The finding from their study found that tipping was increased equally whether it was a shoulder touch, or a hand touch, and that males tip more than females

I tired an experiment with two different tables of customers, the first table being two gentlemen and the other table was a man and women.  I oberserved the server interact with her patrons are the results were the following;

Both tables actually gave her more than twenty percent tip, including myself, and it is hard to determine with this limited observation if the touch alone truly impacted the percentage of the tip, but the server said that both parties did tip more than usual.  I do think that the study conducted by Crusco and Wetzel (2008) that touch can produce a higher tip does have some truth behind it.  But that it is also important, as noted by the servers, that reading your customer’s body language is vital and needs to be determined if touch is even appropriate for that customer.  Future research can explore was cues and behavior warrants touch in a dining experience.

 

COM 597 Course-Family Communication

 

Evaluation paper #1

Marriage, a History

·      This book gives data and research on what the idea of marriage came from.

·      Individuals expectations of what marriage is suppose to mean.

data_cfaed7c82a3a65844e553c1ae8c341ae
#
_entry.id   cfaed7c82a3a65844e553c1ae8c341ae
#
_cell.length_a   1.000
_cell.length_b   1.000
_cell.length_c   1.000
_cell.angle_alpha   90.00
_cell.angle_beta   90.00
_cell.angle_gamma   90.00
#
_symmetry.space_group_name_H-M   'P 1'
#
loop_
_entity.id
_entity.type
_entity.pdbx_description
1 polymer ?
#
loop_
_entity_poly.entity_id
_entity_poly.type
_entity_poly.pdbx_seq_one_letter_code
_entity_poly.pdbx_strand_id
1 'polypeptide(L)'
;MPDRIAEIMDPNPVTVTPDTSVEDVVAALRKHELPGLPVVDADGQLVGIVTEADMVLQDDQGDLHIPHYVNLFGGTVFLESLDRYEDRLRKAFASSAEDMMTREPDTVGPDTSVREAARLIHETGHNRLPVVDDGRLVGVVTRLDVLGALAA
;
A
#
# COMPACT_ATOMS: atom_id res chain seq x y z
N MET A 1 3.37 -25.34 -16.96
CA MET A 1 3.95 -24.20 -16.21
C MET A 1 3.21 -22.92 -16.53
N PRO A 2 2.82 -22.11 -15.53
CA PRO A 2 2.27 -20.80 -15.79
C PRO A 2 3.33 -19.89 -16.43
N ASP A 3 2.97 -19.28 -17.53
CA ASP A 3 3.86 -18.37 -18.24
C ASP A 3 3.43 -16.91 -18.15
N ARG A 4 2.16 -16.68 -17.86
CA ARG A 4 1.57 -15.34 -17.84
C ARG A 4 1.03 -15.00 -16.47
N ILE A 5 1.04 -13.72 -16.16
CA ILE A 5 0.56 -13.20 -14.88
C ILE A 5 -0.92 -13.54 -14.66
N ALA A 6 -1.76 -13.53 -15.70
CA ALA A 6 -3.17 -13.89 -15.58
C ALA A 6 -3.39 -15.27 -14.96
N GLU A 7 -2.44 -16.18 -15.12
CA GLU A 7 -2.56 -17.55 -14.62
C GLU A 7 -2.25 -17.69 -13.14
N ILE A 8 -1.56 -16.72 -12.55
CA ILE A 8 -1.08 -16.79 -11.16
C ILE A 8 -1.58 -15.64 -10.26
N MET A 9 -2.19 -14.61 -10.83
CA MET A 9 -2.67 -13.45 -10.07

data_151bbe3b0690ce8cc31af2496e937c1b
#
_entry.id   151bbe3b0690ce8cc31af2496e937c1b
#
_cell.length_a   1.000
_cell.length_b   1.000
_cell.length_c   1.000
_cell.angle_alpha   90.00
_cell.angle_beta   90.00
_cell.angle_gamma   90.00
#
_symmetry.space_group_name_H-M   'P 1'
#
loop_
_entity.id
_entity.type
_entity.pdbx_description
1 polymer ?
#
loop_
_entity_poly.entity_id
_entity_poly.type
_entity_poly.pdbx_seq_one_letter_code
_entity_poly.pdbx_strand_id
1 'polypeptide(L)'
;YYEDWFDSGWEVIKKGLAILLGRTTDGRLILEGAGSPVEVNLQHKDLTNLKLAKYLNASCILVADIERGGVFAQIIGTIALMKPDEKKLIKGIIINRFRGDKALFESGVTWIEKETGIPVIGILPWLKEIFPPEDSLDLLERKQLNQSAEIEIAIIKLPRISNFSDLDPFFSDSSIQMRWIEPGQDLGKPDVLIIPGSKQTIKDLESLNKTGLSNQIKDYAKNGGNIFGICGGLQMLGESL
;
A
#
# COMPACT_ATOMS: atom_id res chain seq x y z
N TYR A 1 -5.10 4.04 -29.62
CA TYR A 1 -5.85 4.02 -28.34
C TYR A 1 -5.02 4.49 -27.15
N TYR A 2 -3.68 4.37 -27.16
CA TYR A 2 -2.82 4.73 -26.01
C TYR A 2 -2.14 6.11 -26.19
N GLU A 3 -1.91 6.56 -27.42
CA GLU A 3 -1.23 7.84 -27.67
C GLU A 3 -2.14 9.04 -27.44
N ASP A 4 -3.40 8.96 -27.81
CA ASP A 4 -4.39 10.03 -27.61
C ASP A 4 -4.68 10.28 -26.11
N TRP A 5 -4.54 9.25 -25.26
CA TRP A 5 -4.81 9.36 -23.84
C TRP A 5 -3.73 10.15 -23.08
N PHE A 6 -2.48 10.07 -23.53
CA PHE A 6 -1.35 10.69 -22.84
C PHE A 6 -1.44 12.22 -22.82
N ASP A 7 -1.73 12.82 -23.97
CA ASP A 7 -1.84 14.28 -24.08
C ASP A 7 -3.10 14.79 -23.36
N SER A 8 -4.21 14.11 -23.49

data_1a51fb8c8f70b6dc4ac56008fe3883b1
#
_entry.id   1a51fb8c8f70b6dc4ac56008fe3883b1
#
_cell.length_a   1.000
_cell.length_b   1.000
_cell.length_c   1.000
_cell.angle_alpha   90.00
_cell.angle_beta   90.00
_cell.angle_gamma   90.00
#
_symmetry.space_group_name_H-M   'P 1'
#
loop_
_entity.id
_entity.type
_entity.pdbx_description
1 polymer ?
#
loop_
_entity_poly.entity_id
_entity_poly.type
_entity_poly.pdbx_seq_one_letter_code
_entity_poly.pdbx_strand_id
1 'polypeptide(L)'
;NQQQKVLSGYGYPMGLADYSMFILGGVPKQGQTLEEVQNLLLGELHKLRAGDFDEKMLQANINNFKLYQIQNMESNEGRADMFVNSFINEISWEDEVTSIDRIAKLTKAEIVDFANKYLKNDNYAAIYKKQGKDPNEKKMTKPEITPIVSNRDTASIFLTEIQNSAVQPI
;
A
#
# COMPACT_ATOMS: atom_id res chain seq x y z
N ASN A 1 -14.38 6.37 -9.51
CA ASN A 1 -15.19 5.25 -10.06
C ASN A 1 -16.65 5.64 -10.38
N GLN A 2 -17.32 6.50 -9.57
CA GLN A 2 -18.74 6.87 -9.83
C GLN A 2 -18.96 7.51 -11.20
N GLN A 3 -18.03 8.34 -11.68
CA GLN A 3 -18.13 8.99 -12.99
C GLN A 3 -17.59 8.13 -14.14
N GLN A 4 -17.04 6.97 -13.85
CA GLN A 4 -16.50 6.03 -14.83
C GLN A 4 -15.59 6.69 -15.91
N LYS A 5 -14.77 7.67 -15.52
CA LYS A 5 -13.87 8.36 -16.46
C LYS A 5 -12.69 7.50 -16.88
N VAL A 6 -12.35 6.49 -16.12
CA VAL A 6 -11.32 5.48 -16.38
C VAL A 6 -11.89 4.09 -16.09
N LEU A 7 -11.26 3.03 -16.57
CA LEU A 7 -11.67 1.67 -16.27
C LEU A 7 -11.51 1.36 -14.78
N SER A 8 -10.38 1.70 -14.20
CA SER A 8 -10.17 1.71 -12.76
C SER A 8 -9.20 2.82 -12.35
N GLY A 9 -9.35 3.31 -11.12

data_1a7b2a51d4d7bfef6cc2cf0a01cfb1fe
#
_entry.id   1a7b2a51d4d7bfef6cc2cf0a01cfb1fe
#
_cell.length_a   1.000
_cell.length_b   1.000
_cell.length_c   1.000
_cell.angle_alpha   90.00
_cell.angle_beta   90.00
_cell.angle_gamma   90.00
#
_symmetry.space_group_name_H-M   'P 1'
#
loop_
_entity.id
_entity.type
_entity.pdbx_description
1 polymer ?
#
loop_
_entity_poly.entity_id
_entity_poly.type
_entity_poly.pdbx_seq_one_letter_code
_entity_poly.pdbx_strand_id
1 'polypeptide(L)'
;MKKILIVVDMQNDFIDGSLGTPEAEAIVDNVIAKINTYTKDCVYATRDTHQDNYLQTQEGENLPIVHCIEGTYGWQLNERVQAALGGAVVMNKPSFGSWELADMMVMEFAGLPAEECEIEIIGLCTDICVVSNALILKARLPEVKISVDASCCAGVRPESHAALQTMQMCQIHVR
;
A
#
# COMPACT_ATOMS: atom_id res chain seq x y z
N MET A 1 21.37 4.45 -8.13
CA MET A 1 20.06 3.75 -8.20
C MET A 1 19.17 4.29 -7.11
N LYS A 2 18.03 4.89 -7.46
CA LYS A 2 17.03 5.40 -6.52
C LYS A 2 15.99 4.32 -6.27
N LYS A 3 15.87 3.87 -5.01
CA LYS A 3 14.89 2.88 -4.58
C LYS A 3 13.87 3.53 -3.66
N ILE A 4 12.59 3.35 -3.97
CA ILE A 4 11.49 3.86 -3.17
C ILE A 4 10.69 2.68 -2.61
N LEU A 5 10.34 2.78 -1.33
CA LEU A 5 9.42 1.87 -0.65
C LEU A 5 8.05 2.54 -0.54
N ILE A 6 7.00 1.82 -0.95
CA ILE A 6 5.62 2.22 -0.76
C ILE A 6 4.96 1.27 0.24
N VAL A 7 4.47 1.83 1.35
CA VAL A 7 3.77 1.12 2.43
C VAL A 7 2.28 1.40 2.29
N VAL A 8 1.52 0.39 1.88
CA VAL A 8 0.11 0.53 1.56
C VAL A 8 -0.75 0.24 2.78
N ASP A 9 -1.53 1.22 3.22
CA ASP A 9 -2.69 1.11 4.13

1.   In the past centuries marriage was an intuition that was entered for social status, political, or strengthen of families.

2. In the last couple centuries with the growth of individualism, marriage can now be viewed as a marriage for love and companionship.

 

·      Individuals have more choices on how to get out of a marriage if the relationship becomes bitter.

Many things have contributed to couple choosing to end a relationship.

1.   Women entering into the work force.

2.   Roles of gender changing.

3.   No fault divorce.

 

 

 

 










 

Observation Paper 1

Conclusion

††††††††† Men and women use territories in space in a work environment very different.Men more than women tend to violate the rule on space distance.

The males tended to use more eye contact than women, even though they stood closer than the females.I also found that women tend to respect the space and environmental setting of an office more than men do.

 

Literature Review

Family Diversity & the Division of Domestic Labor:How Much Have Things Really Changed

David H. Demo & Alan C. Acock

       Married woman spend around 70% of their week on housework.

       Divorce and single mothers spend roughly 87%of their time.

       Findings suggest that the absence of a husband or partner does not significantly increase the time mother spent on most tasks, that she may have more tasks such as driving children or paying bills.